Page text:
Solar water heating systems need a storage tank to keep water heated by the collector. Storage tanks are also used for liquid-based solar space heating systems.
Cold water from the bottom of the tank is pumped to the solar collector. After passing through the collector, the hot water returns to the tank. Because hot water rises, the water coming from the collector stays at the top of the tank. Hot water for the home is drawn from the top of the tank as needed.
Solar storage tanks should be well-insulated against heat loss, and may need a protective coating to prevent leaks or corrosion. Tank material will be dependent on your water quality and whether you are connected to the mains water supply. The following are the most common types of tanks:
- vitreous enamel or mild steel: most susceptible to corrosion, thus needing a sacrificial anode (a metal rod down the center of the tank) to avoid corrosion. This anode must be replaced periodically.
- stainless steel: less susceptible to corrosion and requires less maintenance, but are not recommended for areas with poor water quality
Solar water storage tanks are typically placed in one of two locations. Depending on available space, it may be more convenient to use several small storage tanks rather than one large one.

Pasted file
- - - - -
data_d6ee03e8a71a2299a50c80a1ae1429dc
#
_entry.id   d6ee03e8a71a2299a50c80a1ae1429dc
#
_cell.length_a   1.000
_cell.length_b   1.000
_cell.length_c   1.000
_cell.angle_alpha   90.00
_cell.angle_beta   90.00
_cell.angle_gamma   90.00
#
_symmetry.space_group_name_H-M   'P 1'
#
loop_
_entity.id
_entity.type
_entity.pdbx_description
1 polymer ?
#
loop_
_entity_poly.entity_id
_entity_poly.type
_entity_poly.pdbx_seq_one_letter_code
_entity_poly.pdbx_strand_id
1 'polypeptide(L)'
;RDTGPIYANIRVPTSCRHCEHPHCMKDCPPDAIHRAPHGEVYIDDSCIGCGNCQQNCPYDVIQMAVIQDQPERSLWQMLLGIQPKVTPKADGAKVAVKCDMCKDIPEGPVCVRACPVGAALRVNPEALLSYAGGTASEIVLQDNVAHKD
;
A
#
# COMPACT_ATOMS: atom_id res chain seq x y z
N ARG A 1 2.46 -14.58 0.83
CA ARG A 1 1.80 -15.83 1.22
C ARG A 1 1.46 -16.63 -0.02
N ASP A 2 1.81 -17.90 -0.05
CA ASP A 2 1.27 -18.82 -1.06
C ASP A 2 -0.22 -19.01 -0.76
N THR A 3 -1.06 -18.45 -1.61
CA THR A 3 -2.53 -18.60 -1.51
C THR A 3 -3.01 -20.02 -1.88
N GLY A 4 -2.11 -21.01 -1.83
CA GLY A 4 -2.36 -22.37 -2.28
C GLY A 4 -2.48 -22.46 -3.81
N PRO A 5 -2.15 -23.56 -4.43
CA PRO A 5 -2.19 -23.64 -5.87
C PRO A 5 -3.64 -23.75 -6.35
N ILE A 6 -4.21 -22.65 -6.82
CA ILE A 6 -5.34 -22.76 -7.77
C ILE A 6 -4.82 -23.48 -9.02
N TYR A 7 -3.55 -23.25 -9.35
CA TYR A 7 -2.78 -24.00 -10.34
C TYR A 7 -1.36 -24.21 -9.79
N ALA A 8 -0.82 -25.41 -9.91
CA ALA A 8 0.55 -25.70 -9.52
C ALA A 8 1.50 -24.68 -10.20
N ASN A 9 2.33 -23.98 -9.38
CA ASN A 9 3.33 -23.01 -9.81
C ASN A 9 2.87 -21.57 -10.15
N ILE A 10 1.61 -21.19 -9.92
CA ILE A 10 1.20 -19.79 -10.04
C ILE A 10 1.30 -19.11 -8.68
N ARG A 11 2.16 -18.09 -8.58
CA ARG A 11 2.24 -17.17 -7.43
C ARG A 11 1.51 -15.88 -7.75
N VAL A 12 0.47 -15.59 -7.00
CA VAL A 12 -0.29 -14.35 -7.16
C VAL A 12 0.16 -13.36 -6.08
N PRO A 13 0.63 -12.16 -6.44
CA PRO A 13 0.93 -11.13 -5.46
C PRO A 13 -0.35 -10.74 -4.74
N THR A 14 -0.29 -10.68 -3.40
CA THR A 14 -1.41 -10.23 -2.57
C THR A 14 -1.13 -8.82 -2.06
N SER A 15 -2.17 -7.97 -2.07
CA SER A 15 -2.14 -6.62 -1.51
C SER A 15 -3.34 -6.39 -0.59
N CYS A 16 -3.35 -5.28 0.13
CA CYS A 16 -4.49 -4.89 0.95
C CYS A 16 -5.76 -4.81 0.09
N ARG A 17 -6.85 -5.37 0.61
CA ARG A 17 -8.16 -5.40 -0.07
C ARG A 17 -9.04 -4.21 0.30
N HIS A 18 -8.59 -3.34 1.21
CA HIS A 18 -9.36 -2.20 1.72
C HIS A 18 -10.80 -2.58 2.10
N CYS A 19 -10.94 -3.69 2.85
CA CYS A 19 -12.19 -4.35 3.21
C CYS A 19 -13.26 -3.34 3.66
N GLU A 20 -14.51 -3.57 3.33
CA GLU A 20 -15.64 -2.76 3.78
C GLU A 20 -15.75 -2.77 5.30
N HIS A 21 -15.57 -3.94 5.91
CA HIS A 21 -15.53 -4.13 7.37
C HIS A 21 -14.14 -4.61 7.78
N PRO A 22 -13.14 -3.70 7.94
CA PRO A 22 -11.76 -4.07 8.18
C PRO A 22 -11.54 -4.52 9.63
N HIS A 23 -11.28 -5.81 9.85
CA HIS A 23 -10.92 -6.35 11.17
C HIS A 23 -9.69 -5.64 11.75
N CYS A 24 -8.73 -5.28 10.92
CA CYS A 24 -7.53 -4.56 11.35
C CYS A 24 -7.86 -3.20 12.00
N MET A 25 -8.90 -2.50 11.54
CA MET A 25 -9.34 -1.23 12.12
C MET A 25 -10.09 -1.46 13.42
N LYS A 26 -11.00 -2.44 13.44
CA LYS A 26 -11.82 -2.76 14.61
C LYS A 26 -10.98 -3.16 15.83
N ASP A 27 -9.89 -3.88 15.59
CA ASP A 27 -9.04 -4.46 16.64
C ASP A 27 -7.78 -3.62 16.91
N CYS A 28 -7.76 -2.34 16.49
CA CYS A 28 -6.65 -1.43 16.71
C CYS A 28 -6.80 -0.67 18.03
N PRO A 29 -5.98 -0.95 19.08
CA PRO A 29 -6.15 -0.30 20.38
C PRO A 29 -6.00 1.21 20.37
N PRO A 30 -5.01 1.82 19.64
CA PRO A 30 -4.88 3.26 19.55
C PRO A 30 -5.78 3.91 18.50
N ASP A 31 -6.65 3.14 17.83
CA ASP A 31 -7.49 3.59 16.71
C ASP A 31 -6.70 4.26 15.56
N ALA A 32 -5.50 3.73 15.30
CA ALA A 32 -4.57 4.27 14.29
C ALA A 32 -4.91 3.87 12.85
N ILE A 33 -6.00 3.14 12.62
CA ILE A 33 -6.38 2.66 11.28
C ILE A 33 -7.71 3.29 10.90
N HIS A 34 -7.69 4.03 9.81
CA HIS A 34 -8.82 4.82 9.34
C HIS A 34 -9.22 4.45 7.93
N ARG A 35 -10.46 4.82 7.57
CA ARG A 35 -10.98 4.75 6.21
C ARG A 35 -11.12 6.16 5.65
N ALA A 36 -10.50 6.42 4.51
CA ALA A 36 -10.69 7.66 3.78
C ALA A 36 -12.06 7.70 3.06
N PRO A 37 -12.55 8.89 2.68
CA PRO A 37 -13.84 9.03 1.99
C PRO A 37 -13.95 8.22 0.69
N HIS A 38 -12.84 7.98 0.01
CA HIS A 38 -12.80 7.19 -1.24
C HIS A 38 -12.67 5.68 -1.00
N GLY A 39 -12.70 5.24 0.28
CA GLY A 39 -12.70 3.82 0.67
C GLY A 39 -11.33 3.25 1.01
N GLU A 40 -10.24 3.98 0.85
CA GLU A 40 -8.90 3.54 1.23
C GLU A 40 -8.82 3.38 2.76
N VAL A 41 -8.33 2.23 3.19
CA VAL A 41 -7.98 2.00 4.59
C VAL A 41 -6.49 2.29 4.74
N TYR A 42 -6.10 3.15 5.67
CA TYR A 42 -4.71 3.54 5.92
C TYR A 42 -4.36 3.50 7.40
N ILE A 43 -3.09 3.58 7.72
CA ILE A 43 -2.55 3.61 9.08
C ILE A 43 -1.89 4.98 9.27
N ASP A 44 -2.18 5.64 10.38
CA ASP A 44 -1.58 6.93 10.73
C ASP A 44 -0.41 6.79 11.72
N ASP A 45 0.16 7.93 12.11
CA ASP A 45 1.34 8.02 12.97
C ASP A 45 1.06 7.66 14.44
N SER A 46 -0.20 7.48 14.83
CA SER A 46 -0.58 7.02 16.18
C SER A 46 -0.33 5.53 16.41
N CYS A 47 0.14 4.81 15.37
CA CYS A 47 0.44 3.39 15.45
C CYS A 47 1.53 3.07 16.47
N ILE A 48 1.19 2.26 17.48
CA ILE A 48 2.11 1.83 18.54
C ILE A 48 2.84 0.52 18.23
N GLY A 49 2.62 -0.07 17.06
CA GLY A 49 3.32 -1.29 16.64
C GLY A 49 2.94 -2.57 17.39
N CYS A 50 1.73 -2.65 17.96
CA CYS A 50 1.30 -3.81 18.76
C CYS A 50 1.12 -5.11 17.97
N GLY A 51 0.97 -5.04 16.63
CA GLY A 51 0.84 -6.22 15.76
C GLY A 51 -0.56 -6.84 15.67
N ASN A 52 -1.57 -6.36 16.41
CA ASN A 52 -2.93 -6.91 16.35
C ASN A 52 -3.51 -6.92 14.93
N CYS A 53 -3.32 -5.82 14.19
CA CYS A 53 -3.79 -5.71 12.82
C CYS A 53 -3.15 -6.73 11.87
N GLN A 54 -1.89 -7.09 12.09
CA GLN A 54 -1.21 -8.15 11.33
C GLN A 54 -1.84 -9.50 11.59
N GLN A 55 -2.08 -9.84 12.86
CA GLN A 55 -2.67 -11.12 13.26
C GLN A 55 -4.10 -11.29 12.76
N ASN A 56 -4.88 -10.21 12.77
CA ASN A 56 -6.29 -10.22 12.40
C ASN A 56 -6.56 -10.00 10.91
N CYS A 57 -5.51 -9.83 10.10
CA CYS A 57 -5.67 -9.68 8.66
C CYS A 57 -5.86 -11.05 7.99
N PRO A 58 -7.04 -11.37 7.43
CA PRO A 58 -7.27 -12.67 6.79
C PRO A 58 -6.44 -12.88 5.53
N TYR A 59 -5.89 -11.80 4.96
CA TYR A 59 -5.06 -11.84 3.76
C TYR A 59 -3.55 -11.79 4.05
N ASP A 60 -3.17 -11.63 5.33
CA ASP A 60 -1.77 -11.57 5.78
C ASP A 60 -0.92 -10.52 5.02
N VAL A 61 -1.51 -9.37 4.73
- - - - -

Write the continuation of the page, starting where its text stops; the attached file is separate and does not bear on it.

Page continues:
- roof mounted tanks are placed horizontally above collectors. This is called a thermosiphon system, which does not require pumps or controllers and leaves your ground level space free. The drawback is that such a system is a heavy load on the roof (650-1500lbs).
- a split system, with the tank on ground level, needs a pump to circulate the solar transfer fluid. A pump needs electricity to power it and requires maintenance. The tank should be placed close who where hot water is used the most, such as near a bathroom or kitchen, to minimize heat loss on the way.
Solar storage tanks should also meet all local regulations. The simplest option is to use a standard domestic water heater, because these are already made to comply with all building codes.